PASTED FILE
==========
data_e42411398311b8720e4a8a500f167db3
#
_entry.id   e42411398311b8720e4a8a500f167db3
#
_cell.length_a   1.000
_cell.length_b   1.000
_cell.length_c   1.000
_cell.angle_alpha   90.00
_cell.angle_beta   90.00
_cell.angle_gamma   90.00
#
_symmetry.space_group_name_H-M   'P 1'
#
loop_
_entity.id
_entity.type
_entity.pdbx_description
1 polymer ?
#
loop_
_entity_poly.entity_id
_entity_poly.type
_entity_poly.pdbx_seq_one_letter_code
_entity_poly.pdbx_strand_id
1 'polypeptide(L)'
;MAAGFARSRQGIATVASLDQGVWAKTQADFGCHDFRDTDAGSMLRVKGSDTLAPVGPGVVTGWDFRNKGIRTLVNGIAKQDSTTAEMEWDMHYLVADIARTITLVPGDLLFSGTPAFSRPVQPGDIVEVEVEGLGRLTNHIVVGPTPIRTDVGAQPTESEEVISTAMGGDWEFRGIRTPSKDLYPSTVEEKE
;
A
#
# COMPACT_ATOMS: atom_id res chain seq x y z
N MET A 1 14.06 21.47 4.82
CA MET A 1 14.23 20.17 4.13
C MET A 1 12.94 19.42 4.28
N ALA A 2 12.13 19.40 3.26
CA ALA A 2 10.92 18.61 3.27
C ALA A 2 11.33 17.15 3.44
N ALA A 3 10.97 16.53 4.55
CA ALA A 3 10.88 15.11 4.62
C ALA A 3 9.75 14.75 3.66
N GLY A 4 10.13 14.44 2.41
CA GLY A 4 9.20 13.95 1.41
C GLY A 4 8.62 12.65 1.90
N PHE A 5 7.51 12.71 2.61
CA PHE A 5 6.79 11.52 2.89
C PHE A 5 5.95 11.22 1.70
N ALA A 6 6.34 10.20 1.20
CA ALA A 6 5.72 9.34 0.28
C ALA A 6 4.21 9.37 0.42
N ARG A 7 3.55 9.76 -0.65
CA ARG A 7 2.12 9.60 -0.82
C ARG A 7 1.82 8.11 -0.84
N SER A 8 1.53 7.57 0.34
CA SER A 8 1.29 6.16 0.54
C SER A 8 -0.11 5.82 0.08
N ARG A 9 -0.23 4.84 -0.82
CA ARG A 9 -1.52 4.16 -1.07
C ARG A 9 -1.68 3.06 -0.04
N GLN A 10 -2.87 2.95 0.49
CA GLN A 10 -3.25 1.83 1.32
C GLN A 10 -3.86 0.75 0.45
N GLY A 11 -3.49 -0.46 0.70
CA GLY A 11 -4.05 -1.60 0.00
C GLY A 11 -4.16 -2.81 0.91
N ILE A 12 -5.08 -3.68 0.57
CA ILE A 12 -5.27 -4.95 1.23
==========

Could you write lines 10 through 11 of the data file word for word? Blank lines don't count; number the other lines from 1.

_cell.angle_gamma   90.00
#